There's a lot of great racing series that we haven't seen in many years and Driver definitely qualifies. The last main series entry we saw was Driver: San Francisco a decade ago.
So, what happened to Driver? And will we see a revival of the series on the next-gen consoles? We've got everything you need to know right here!
The start of a great series
Driver was released in 1999 during the dying days of the original PlayStation console. The game was an action driving game, not dissimilar to Grand Theft Auto today.
What made Driver so revolutionary was its third-person perspective. This wasn't the first game to have one by any means, but it was one of the first to perfect it in a sandbox style game, before even GTA could manage it.
Great graphics for the time, unique and interesting missions, solid gameplay and huge scope made the original Driver a true classic. This was mirrored in the sales too, as it achieved Platinum in many markets around the world.
Back on the streets
Driver 2 saw more of the same gameplay which enthralled us, which most liked but some didn't. Those that didn't like Driver 2 were likely frustrated that it also hadn't made the jump to the PS2, despite being released in 2000.
Driver 3 was a disappointment and while Parallel lines was more on form, it wasn't on the level of the first two Driver games.
This is part of why we believe Driver should get a revamp. The series could have and should have achieved so much more after starting so well.
There was one last hurrah for the Driver series though, and it came on the PS3 and Xbox 360. After the events of Driver 3, you play as a detective who is attempting to recapture an escaped convict.
What's different about this chase, is that it all takes place in a dream world, as the protagonist is in a coma.
This gave the developers more creative freedom and "shift" allowed you to jump into any car going around San Fran in an instant to catch the fugitive you're looking for.
Featuring fully licenced cars for the first time and boasting enthralling gameplay, this is arguably the best the series had to offer throughout its run.
Poor spin-off games
The first spin-off title was Driver 76, a PSP exclusive released in 2007. This was the first Driver game exclusively available on a portable console, but it sadly wasn't a success.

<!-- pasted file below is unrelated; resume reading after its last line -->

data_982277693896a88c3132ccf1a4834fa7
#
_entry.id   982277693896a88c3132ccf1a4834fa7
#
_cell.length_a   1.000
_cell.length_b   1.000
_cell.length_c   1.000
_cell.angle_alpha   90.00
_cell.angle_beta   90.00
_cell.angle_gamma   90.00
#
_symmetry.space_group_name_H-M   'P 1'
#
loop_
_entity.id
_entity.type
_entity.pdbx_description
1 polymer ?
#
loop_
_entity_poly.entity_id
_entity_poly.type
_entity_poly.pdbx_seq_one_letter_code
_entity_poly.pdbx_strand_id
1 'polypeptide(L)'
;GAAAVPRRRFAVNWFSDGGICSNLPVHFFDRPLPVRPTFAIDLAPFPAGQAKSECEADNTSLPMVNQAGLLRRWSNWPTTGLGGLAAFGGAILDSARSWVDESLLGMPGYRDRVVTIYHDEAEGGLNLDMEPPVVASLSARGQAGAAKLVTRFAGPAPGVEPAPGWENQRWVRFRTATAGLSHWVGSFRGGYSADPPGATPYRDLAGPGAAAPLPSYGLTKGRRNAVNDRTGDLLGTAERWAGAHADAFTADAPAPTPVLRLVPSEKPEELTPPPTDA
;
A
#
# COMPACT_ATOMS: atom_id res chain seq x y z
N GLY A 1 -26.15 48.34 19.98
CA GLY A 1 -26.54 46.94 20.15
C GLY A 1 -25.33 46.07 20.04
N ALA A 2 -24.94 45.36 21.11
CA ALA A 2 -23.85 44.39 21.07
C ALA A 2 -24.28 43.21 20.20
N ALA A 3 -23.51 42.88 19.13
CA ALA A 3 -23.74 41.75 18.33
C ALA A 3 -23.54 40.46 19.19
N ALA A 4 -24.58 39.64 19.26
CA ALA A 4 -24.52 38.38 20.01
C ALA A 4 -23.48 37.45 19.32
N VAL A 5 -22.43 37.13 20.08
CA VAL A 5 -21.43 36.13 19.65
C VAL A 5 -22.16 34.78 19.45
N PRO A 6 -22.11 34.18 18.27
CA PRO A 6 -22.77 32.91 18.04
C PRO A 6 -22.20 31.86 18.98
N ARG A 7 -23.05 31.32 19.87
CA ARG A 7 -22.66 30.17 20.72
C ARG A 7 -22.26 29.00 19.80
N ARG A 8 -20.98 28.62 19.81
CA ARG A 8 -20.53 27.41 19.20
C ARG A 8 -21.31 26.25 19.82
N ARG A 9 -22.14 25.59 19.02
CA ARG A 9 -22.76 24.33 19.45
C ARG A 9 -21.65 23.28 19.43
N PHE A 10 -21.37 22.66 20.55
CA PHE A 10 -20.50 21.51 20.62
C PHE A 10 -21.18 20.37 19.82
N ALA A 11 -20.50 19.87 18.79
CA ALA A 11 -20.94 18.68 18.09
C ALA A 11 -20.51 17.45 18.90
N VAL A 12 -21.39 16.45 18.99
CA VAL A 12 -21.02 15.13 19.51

76 was essentially a scaled-down port of Parallel Lines and didn't bring much new to the table, which was reflected in the reviews.
Driver: Renegade 3D and Driver: Speedboat Paradise for mobile were both disasters, the less said about them the better. Speedboat Paradise is to date the most recent Driver game, being released in 2014.
Will we see a revival?
With most series that have been discontinued, there is an element of the franchise "going downhill". This loses support and sales and from then on, it's a vicious circle.
However, with the Driver series, that simply isn't the case, as Driver: San Fran is one of the most acclaimed of all the Driver games.
So, what happened?
It's not entirely clear, but what we do know is that most of the staff which worked on Parallel Lines and San Francisco went on to work on the Watch Dogs series.
With Watch Dogs still going well, we don't see Ubisoft shifting focus back to an old series. There is an alternative, though, because another company could buy the licence to Driver.
If anybody is going to do this, it's EA, especially after they recently purchased Codemasters. There's currently only three series on Codies' list (F1, GRID and Dirt) so it would make sense for them to expand their library under new ownership.
And who knows? Maybe we'll see a remaster of the original Driver game one day, anything is possible.